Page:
WILMINGTON, N.C. (WECT) -
A collaborative effort to paint a Wilmington street with “Black Lives Matter” is underway. A proposal has been sent to Mayor Bill Saffo and city council members.
Councilman Kevin Spears is part of the effort to paint a portion of 3rd Street in front of the 1898 Memorial. Spears says while he can’t speak for his fellow council members, he would like to join Washington, D.C. and Charlotte, cities that have already painted streets.
“I am in favor," Spears says. "I think there is a message that needs to be sent out. You know its--I don’t want to call it a trend but its happening all over our nation. I guess its a message of solidarity. People are saying that they support the black lives matter movement and the lives of black people matter so I think that’s important.”
Janna Robertson, a UNCW professor who is also an artist helped draw up the proposal. Cedric Harrison of Support the Port and Greyson Davis, the art teacher at GLOW Academy are the other authors of the proposal.
Robertson says they hope to use Charlotte’s model as the design for Wilmington. She says while many artists have already signed up to help, if approved, painting the street will be open to anyone.
“This is everybody’s mural,” Robertson says. “We are inviting everyone who wants to be a part of it. There are several black artists in town who are going to take some lead roles but literally everyone can come out and be a part of it because its the whole community who wants to let our black residents know black lives not only matter but they are loved and appreciated and an important part of our community.”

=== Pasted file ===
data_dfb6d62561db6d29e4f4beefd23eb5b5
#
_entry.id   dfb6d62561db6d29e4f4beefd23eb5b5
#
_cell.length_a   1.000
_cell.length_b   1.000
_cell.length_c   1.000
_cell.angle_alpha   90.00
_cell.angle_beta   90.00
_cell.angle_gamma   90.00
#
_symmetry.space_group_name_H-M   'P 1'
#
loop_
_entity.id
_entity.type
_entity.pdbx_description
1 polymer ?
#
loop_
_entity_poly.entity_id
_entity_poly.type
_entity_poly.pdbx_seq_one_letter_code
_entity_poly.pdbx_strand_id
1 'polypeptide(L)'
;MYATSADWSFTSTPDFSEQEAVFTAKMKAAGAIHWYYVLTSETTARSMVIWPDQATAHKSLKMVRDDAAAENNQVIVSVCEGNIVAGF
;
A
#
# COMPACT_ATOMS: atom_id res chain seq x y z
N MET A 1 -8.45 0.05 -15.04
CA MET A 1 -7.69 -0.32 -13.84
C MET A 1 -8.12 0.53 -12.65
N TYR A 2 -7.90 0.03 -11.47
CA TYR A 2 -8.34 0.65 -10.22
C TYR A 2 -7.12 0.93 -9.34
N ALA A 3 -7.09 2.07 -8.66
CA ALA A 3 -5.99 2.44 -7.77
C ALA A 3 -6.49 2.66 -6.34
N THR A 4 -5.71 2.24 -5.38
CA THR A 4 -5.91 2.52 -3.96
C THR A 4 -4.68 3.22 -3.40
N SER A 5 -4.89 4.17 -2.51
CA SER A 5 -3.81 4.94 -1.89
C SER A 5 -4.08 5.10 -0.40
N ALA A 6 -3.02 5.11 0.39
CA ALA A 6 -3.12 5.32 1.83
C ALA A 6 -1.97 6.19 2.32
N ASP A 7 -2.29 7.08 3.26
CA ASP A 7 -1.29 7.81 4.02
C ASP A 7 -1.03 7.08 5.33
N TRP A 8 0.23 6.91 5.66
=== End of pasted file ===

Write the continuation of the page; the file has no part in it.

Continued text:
The proposal was emailed to the mayor and council members Thursday. Spears says he spoke with city leaders in Charlotte and Washington, D.C. Wednesday who indicated the approval did not require a formal vote there, rather approval from the majority of city leaders.
Wilmington City Council is scheduled to meet next Tuesday, June 16. Spears, who plans to seek advice from the city’s attorney says if a formal vote is required, he has no prediction on what will happen.
“I think its a gamble--who knows,” Spears says. I think its worth a shot."
Organizers are counting on donations of paint to complete the project which is estimated to cost about $2,000. Robertson says that if approved, it will take about 72 hours to finish since artists will be social distancing and spacing out hours of painting.
Anyone interested in helping with this project can do so by clicking here.
Click below to read the proposal.